Frederick Franck is impossible to describe with a few words. He was a rather complex man. He has been variously described as a surgeon, a painter, an artist, a sculptor, a Renaissance man, a bridge builder, a trans-religious visionary, an author and a teacher, among others. His life was lived during the twentieth century, and he lived for nearly a century. To be specific, he was 97 years old when he passed away at his home and trans-religious sanctuary in Warwick, New York, where he had lived since the late 1960’s.
Franck was born in Maastricht, the Netherlands, in 1909. He initially decided to go into medicine but ended up studying dentistry in Belgium. He did additional follow up study in dentistry at the Royal College of Surgeons in Edinburgh, Scotland, from where he received his dentistry degree. He practiced dentistry in England for a while, but in 1939, immigrated to the United States. Since his British dental qualifications did not qualify him to practice dentistry in the U. S., he entered the Dental School at the University of Pittsburgh, and received his American dental degree there.
Following graduation from the University of Pittsburgh with his dentistry degree, Franck taught oral surgery and anesthesiology at Pittsburgh. In 1944 he was asked to serve as a consultant to the then Netherlands government in exile, to help plan medical and dental services for the post war era in the Dutch East Indies Colony. Since the colony eventually became Indonesia, it is not clear how much impact his services had. In 1945, he returned to the U. S., and since he had lived in the U. S. for over five years, he was entitled to become an American citizen, and did so in that same year.
Franck then practiced dentistry in New York City for two days per week. During the remaining time he wrote and painted in his studio on Bleecker Street. He became a successful painter and had regular one-man exhibitions in New York City, Paris and Amsterdam. Subsequently his paintings became part of a score of museums in the U. S. and abroad, including in the permanent collections of the Museum of Modern Art, the Whitney Museum of American Art, the Fogg Museum, and the Cathedral of St. John the Divine, all in New York City.
In 1958, Franck got the itch to do something else, or probably to provide some significant service. He moved, with his family, to Lambarene, Gabon, to serve as an oral surgeon on the medical staff of the Albert Schweitzer Hospital. While there, he founded an oral surgery and dental clinic for the hospital. He remained there until 1961.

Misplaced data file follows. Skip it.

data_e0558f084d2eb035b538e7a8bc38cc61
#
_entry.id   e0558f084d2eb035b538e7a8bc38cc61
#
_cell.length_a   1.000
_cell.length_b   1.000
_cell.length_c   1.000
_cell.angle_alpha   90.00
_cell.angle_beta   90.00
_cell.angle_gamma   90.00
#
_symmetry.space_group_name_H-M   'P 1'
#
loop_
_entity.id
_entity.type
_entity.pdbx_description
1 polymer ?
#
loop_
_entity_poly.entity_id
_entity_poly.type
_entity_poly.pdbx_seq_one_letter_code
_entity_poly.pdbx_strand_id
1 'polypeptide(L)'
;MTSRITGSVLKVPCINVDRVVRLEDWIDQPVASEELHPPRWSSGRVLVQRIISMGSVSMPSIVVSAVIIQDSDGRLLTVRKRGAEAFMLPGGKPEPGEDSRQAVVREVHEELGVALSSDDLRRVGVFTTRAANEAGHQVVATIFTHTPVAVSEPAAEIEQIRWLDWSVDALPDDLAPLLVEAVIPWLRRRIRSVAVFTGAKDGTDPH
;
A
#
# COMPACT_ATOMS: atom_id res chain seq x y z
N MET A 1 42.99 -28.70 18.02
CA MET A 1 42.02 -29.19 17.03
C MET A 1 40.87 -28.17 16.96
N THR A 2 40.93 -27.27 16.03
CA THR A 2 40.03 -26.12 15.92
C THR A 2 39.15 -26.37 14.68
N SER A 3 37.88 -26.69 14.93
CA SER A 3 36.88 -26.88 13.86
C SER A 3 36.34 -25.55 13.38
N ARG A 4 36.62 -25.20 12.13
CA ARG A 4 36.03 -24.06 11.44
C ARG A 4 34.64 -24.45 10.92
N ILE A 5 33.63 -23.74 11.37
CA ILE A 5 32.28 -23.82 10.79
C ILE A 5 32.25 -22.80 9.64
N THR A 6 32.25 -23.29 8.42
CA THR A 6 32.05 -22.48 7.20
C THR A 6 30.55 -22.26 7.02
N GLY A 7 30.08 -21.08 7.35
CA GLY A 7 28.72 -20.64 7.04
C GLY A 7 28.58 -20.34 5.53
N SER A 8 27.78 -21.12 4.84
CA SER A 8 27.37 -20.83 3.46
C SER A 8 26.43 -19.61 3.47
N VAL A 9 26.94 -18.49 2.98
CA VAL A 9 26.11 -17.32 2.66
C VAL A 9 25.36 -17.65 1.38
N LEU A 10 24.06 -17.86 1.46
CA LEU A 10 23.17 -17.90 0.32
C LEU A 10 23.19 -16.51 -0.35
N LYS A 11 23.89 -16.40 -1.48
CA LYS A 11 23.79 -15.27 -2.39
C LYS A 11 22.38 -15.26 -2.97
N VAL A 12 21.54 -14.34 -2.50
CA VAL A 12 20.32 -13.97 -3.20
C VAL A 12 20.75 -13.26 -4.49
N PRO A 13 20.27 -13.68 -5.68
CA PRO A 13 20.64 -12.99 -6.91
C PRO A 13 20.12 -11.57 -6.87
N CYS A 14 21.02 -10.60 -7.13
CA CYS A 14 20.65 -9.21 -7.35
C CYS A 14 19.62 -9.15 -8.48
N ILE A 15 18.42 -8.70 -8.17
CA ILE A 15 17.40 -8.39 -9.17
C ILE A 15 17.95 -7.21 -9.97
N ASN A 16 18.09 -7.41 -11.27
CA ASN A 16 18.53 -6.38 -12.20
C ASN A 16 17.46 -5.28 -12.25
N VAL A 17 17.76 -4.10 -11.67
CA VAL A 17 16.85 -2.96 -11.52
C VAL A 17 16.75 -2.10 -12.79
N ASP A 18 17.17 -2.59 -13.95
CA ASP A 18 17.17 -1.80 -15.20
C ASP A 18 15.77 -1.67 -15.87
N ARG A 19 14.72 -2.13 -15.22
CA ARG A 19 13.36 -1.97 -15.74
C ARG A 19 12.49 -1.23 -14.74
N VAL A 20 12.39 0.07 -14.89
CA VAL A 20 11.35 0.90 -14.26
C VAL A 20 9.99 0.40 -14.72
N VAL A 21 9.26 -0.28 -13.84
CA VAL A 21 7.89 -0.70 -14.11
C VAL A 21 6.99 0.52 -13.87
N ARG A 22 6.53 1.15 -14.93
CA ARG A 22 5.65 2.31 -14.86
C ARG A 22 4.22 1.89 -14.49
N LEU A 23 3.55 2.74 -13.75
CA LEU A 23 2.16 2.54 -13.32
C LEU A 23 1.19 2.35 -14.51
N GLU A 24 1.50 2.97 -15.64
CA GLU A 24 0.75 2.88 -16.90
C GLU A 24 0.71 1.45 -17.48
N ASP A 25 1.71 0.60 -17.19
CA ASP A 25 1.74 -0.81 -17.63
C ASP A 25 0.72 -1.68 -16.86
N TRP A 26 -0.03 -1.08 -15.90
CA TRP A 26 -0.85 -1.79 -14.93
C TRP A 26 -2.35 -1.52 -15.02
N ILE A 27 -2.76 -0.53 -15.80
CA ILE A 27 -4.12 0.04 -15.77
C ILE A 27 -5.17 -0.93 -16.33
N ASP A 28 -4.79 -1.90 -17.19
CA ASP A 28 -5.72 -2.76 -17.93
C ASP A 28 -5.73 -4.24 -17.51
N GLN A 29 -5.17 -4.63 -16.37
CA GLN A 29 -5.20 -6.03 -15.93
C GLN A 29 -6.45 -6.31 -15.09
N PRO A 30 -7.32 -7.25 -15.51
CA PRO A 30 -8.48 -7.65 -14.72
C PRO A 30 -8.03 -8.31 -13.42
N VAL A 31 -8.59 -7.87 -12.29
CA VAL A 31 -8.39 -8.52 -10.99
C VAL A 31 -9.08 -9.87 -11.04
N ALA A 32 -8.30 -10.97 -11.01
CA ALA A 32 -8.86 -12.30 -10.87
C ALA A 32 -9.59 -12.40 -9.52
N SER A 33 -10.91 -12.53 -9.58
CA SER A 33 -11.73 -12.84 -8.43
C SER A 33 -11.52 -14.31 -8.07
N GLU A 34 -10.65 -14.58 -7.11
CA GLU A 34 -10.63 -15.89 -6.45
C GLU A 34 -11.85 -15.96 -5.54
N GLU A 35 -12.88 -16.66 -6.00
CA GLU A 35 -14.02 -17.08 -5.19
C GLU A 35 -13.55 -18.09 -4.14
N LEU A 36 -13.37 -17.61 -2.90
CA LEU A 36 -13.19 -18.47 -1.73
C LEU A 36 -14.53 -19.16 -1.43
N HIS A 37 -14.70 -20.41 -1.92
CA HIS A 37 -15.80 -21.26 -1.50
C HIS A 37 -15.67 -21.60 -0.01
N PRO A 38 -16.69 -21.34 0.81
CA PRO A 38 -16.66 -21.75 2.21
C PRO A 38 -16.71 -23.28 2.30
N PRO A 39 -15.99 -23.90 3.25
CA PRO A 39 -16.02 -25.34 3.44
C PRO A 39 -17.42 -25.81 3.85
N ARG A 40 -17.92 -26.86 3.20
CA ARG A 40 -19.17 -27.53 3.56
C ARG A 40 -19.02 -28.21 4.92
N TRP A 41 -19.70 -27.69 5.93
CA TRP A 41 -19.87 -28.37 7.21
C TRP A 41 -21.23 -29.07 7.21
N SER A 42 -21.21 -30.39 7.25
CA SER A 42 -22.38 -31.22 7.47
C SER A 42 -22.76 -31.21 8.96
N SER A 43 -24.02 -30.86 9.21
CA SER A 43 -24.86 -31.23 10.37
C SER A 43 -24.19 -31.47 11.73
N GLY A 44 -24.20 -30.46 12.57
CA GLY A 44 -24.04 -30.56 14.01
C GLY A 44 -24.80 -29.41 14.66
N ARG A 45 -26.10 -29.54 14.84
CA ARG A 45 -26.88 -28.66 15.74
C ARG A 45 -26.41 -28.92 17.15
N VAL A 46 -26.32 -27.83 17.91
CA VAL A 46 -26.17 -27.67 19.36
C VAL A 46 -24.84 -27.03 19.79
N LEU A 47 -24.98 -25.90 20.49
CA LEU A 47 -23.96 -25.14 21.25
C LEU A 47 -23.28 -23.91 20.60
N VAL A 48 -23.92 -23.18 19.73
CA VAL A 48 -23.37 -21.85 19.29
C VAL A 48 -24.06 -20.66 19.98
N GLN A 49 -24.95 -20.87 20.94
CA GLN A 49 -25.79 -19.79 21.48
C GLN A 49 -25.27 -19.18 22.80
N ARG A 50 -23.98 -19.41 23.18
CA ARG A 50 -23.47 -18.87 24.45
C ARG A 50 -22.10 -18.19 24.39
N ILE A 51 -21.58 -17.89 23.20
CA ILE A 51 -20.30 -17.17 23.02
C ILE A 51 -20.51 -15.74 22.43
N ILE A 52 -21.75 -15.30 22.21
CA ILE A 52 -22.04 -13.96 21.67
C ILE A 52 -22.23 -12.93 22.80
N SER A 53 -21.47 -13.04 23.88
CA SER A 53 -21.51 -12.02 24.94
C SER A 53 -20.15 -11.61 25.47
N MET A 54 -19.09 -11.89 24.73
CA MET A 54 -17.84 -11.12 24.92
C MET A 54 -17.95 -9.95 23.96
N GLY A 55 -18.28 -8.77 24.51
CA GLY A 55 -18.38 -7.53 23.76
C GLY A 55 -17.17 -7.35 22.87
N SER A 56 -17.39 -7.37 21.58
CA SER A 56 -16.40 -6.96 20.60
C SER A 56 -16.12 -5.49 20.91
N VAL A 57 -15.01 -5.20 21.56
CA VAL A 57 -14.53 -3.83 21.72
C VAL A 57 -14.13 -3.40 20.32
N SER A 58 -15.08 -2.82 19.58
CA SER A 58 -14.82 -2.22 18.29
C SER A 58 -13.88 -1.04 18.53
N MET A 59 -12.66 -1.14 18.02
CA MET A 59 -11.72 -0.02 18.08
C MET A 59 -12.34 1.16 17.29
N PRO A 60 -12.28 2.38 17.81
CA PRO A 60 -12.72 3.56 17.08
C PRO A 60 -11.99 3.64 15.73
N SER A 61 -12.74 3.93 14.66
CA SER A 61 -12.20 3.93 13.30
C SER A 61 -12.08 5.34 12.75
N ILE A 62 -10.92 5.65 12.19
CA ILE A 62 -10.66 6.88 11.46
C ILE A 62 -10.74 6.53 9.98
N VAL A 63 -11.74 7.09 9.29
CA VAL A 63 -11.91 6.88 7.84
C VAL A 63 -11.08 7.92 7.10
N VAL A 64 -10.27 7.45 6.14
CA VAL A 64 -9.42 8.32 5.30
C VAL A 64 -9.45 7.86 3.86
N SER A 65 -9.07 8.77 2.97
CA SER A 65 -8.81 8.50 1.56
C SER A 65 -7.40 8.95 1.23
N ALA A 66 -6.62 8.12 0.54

During the mid sixties, at the time of the Second Vatican Council, Franck, although not a Roman Catholic himself was moved by Pope John XXIII’s opening speech at the first Vatican Council session, and attended all four Vatican Council sessions as an artist. He made drawings of the deliberations at all four Vatican Council sessions, and then, at the end, presented the drawings and sketches to Pope John XXIII. The pope then honored Franck with a medal of appreciation for the drawings. Upon Pope John XXIII’s death, Franck went to Rome to draw the Pope, as he lay on his bier.
In the late sixties, Franck and his wife Claske moved to Warwick, New York, where they had purchased a property, which included an old water mill and land for a small park. They converted the property in, what they termed, a trans-religious sanctuary, and named it Pacem in Terris, translated as Peace on Earth. The garden of the sanctuary, which contains sculptures by Franck, was dedicated to Pope John XXIII, Albert Schweitzer, and the Japanese Buddhist sage Daisetz T. Suzuki. The garden is used by Roman Catholic, Protestant, Unitarian, Jewish and Buddhist groups for services, spiritual drama, and musical performances. Franck, who adheres to no special religious orientation, wanted the sanctuary to be truly trans-religious, as opposed to ecumenical.
Franck was also an author, and was still writing when he was in his nineties. He apparently wrote over 30 books. His most successful book was entitled, “The Zen of Seeing: Seeing and Drawing as Meditation”. It was translated in several languages and sold well over 300,000 copies. His other books apparently have had more modest circulations. Some of the titles are, “Pacem in Terris: A Love Story”, “A Passion for Seeing: On Being An Image Maker”, “Seeing Venice: An Eye in Love”, “To Be Human Against All Odds”, “What Does It Mean To Be Human?”, ”A Zen Book of Hours”, and “Zen Seeing, Zen Drawing: Meditation in Action”.
Franck has had considerable recognition for his work in ecumenical bridge building among the various religious groups. But other institutions have more formally recognized his service to humanity. The University of Pittsburgh awarded him an Honorary Doctorate Degree in fine arts in 1963, probably for his humanitarian contributions by serving in the Albert Schweitzer Hospital in Gabon. More recently, Saint Mary College, Newburgh, New York awarded him an Honorary Degree in 1994. In that same year, Queen Beatrix of the Netherlands, knighted Franck as an Officer in the Order of Orange Nassau.
Remembering Spiritual Masters Project: Frederick Franck,www.spiritualityandpractice.com/teachers/teachers.php?id=285&g=
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PROMINENT DUTCH AMERICANS, CURRENT AND HISTORIC
EIGHT PROMINENT DUTCH AMERICAN FAMILIES: THE ROOSEVELTS, VANDERBILTS AND OTHERS, 2015
FIFTEEN PROMINENT DUTCH AMERICAN FAMILIES: THE VAN BURENS, KOCH BROTHERS, VOORHEES AND OTHERS, 2015
PROMINENT DUTCH AMERICANS IN U.S. GOVERNMENT LEADERSHIP POSITIONS, 2015
DUTCH PEGELS INVOLVED IN WARS
ALLIED EUROPE CAMPAIGN—1944/1945: TACTICAL MISTAKES, 2017
THE SECOND WORLD WAR IN THE NETHERLANDS: MEMOIRS, 2017
FRENCH REVOLUTION, NAPOLEON AND RUSSIAN WAR OF 1812, 2015